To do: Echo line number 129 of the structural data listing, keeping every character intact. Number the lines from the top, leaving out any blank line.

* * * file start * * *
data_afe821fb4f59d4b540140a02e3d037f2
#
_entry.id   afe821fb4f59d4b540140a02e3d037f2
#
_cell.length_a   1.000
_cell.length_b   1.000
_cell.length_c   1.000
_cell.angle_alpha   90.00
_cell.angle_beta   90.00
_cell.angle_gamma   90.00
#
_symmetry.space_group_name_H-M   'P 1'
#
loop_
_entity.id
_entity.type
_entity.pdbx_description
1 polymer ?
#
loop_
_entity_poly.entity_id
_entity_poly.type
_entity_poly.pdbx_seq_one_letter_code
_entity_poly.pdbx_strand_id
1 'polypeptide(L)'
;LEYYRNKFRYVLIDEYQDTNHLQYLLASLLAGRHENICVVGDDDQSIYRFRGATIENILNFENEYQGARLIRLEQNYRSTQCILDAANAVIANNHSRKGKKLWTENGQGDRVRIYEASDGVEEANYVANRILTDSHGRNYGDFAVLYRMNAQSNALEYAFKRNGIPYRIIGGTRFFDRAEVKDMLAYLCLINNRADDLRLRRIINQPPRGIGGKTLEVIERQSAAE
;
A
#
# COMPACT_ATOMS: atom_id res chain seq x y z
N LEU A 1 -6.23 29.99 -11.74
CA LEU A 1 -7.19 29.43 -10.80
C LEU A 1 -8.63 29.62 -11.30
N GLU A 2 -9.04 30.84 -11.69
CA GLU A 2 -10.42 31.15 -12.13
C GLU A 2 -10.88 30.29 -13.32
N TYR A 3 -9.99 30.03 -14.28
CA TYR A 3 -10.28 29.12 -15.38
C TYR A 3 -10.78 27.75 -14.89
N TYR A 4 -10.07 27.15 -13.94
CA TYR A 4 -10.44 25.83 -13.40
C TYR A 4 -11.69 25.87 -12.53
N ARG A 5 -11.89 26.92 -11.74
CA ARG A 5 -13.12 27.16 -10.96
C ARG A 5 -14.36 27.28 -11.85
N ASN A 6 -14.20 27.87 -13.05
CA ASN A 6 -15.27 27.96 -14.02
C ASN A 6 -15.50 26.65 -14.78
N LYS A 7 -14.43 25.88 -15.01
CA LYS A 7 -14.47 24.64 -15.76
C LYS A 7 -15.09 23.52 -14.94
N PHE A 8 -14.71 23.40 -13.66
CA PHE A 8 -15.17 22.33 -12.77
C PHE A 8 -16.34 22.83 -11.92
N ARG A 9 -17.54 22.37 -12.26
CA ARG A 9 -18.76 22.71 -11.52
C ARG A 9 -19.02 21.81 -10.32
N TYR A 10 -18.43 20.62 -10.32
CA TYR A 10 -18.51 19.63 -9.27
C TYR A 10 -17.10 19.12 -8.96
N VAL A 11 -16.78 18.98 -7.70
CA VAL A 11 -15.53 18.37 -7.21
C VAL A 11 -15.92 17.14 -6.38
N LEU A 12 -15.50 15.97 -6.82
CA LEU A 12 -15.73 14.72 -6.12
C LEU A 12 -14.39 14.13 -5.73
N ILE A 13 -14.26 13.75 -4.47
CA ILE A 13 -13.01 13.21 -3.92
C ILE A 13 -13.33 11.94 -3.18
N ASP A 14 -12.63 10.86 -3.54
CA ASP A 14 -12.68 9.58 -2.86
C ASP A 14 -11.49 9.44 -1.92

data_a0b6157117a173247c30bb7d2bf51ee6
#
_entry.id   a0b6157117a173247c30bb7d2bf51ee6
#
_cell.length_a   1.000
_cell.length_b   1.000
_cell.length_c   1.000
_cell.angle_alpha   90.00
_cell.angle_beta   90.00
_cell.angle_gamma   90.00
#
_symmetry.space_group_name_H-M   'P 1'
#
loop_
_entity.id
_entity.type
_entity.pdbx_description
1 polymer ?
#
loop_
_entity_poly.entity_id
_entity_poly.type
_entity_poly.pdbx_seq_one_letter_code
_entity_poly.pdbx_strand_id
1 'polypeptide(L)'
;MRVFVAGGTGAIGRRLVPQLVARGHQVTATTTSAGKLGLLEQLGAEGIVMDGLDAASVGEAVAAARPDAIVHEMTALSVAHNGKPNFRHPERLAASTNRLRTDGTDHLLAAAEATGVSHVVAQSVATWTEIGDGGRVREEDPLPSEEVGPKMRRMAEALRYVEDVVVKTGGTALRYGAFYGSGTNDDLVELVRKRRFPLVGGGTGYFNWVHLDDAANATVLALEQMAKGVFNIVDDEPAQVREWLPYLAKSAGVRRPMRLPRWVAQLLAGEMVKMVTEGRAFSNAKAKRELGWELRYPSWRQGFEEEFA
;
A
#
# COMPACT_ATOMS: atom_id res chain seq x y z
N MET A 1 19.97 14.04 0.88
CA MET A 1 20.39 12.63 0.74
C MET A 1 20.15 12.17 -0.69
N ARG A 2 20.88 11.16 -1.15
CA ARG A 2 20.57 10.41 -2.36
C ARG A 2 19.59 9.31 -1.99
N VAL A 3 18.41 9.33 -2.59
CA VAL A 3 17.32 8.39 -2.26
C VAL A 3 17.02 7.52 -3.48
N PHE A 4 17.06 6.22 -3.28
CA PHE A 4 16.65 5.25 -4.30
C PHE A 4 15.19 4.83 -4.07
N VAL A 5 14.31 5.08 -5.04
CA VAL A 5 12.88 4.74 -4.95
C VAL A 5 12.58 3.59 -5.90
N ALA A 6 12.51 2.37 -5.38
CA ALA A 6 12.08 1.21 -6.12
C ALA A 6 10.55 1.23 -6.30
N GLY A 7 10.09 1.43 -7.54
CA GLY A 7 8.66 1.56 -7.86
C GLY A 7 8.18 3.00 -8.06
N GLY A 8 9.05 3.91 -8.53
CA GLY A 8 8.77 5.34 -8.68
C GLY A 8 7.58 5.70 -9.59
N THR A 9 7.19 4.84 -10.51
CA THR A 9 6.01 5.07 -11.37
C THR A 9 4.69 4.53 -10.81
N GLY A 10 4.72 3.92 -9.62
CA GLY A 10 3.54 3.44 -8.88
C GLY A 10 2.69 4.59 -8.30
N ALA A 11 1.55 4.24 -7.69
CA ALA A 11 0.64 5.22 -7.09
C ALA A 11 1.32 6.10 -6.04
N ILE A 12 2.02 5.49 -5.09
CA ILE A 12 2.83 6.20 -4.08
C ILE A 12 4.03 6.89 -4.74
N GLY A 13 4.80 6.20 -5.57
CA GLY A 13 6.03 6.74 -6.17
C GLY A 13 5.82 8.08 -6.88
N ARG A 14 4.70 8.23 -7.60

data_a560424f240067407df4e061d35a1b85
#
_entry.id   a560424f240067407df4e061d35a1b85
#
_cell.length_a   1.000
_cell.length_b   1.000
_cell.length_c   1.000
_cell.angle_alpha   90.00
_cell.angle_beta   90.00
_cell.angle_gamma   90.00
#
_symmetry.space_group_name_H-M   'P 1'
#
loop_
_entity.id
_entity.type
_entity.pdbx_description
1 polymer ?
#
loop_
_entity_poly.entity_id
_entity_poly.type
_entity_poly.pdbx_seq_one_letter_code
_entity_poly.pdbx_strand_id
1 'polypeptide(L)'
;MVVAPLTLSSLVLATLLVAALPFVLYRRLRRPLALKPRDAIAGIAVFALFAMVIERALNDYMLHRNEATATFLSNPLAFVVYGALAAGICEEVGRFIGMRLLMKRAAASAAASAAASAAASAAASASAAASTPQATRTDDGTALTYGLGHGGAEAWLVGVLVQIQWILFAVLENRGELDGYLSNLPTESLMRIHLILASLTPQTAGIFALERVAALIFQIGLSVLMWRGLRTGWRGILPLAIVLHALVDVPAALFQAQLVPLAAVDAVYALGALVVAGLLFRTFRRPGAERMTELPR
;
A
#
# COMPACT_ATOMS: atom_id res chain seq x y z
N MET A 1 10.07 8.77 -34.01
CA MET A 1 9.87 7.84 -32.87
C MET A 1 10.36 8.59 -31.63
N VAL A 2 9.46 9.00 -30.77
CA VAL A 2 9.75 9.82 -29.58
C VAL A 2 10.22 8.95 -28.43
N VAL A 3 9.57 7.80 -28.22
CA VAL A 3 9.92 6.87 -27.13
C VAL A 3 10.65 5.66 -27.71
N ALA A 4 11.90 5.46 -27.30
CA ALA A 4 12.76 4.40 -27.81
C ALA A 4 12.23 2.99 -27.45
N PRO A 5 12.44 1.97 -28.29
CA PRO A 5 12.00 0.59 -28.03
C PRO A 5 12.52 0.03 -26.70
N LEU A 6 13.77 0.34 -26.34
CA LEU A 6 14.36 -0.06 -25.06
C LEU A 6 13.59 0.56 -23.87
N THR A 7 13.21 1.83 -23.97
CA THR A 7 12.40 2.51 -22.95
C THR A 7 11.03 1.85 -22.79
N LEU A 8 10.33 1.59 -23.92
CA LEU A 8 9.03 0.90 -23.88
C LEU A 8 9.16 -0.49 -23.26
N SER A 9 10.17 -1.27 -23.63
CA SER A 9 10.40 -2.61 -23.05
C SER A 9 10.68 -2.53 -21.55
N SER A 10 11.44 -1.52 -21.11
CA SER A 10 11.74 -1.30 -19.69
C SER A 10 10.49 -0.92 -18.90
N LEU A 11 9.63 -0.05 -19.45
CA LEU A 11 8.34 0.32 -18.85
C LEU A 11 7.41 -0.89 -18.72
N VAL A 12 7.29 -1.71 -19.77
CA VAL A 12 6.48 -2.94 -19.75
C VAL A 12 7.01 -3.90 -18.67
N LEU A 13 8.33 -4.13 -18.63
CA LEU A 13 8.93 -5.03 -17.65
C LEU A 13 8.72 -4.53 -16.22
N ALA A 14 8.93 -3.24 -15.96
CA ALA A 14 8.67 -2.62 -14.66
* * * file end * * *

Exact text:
C THR A 9 4.69 4.53 -10.81